• Objectives: short and long-term goals, how their performance is measured, the problem they need solved

Let’s take a deeper look at what these personas would look like by applying the previous example of the dog grooming business. To boost your chances of landing a sale, you’d want to zero in on specific members of the neighborhoods you’re targeting.

1. Work-From-Home Walter

Key demographics: Works long hours from his office located within his apartment. 

Key psychographics: His dog, Benny is his best friend but his job is first priority. 

Challenges: With his busy work schedule, it’s hard for him to get Benny groomed on a regular basis. Would value additional care for Benny that wouldn’t require a lot of work on his end. 

2. Dog Fanatic Fran

Key demographics: Works for a PR agency and has an expendable income. 

Key psychographics: She is a perfectionist and takes very good care of all her possessions, including her beloved dog Mitzi. 

Challenges: She wants to find a dog grooming service that is reliable, trustworthy, and that offers a more consultative approach to her extra special pet. 

The Importance of Defining Your Target Audience

So by now, you know identifying your target audience is super important. But let’s take a closer look at the specific things doing so will allow you to accomplish. 

Advertise More Effectively

Meredith Hill once said, “When you speak to everyone, you speak to no one.” The last thing you want as a brand is to market to everyone because your message will be so generic that no one will hear you. And you definitely won’t stand out. 

Knowing your target audience means you understand their pain points and compelling desires. As a result, you can better focus your messaging to resonate with their specific needs, not the whole universe.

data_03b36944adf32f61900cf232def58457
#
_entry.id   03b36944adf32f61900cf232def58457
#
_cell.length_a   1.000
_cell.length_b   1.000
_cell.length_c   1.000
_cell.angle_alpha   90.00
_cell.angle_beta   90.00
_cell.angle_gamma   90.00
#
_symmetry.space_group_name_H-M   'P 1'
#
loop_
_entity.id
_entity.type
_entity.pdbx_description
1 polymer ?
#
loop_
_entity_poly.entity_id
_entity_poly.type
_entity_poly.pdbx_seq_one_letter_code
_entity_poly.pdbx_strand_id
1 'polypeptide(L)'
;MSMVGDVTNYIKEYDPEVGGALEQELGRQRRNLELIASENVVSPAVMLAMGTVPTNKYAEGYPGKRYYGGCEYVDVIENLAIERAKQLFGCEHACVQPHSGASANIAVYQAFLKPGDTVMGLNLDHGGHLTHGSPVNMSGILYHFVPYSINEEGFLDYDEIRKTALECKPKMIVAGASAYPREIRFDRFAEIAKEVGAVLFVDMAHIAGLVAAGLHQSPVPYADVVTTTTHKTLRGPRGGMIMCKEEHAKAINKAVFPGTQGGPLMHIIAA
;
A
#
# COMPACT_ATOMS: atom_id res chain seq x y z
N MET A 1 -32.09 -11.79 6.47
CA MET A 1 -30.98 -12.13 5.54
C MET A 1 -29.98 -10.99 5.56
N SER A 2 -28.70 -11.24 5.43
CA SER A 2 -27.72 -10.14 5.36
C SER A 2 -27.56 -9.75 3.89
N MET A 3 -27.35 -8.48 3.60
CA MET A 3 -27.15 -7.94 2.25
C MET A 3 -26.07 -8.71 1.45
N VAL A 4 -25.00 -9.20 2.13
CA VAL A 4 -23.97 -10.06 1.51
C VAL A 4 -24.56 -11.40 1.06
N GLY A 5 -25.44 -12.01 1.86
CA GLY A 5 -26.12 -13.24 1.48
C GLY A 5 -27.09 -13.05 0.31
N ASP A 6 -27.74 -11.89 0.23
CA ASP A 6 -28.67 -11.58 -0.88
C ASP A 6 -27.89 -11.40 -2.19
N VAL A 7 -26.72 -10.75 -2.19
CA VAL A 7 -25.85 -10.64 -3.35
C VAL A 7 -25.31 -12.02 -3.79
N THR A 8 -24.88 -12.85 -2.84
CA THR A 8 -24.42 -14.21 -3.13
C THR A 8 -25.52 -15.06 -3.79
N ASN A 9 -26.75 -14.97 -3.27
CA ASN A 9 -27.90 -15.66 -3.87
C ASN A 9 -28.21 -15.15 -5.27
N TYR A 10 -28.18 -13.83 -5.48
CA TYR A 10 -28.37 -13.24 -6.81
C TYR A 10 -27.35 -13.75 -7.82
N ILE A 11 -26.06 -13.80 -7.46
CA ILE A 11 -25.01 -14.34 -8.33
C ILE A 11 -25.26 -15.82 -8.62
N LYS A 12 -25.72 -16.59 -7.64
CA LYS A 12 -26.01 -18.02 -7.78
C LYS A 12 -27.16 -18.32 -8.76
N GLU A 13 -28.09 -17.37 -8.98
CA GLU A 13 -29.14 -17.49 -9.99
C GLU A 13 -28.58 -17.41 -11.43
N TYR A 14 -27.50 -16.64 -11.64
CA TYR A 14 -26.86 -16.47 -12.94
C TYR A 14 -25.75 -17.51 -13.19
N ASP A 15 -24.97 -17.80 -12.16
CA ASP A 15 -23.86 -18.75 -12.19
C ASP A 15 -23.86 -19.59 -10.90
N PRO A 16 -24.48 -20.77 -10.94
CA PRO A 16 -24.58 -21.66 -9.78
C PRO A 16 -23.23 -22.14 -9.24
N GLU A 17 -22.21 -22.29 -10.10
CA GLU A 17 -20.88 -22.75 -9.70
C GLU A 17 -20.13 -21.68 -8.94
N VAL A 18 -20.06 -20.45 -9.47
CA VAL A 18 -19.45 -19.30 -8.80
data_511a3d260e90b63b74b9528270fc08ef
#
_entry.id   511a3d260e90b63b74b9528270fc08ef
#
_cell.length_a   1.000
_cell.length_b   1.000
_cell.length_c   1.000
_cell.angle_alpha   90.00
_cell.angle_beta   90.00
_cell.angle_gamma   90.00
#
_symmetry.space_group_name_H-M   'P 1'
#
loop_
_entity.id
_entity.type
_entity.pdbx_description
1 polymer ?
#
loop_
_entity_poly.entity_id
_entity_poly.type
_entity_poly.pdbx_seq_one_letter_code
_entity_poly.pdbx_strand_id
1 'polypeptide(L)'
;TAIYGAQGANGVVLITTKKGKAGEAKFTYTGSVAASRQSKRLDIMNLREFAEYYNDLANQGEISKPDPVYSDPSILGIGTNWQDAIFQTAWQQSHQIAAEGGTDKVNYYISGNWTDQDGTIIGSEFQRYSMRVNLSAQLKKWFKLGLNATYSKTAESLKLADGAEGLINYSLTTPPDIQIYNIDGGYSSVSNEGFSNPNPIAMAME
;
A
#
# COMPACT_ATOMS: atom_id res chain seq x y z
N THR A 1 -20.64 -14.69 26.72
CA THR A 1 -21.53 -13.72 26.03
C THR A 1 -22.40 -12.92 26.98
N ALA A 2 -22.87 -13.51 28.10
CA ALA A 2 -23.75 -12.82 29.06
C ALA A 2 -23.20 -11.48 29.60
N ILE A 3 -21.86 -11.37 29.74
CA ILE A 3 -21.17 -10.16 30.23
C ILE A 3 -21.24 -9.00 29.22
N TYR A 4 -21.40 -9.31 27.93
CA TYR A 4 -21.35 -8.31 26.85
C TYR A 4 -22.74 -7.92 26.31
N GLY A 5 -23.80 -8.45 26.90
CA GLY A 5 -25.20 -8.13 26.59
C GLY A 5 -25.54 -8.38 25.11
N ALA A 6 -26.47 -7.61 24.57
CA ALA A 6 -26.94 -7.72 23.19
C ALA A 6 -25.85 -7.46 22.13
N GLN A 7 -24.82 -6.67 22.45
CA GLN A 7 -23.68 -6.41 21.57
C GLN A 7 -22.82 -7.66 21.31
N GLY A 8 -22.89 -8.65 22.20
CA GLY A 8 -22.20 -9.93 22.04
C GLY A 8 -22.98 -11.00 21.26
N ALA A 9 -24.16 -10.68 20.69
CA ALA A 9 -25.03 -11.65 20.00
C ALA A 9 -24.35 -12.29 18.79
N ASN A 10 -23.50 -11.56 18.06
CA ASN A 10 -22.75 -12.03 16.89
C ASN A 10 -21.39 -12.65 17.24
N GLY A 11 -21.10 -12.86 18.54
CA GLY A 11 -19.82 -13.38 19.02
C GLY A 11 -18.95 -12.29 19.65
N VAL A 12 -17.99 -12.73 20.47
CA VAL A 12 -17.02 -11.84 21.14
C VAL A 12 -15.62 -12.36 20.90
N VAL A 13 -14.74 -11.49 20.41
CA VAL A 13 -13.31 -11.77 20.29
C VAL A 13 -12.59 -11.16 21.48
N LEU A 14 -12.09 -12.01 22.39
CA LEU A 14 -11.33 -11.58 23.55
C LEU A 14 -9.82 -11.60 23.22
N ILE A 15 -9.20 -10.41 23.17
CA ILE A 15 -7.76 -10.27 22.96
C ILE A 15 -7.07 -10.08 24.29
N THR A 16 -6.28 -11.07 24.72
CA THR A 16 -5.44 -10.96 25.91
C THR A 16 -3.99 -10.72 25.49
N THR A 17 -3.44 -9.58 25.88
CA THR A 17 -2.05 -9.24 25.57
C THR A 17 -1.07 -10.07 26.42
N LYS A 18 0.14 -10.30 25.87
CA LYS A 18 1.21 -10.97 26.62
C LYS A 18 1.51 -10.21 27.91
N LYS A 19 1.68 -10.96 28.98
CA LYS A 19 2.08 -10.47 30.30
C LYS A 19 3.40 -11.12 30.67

Maximize Time and Resources

Identifying your target audience allows you to avoid inefficiency. In other words, you won’t waste your marketing budget reaching customers unlikely to purchase your product or service. 

More than that, it leads to better use of time. That is, you spend more time nurturing high-quality leads and less time pursuing low-value prospects. 

Stronger Referral Base

Focusing on a specific target group, speaking about the challenges they face, and offering solutions to those challenges can benefit your brand. It establishes you as an authority in your niche and could win you a loyal customer base. 

The more customers you’re able to please by way of meeting demands and building trust, the more likely those customers will be to refer you to their peers. And we all know that the best customers are those that are referred by your existing, loyal customers. 

How to Define Your Target Audience

It’s time to put these ideas in motion. Here’s a three-step process you can follow to identify your target audience: 

1. Analyze Your Product or Service

Look at your product features to determine the specific needs it fulfills. Determine who has those needs. 

  • What benefits does your product or service offer? 
  • Does it create efficiencies?
  • Does it improve the workflow for certain individuals?
  • Does it eliminate a burden for a certain group of people? 
  • Are you offering a specific skill that not a lot of people have? If so, what kind of people would benefit from that skill?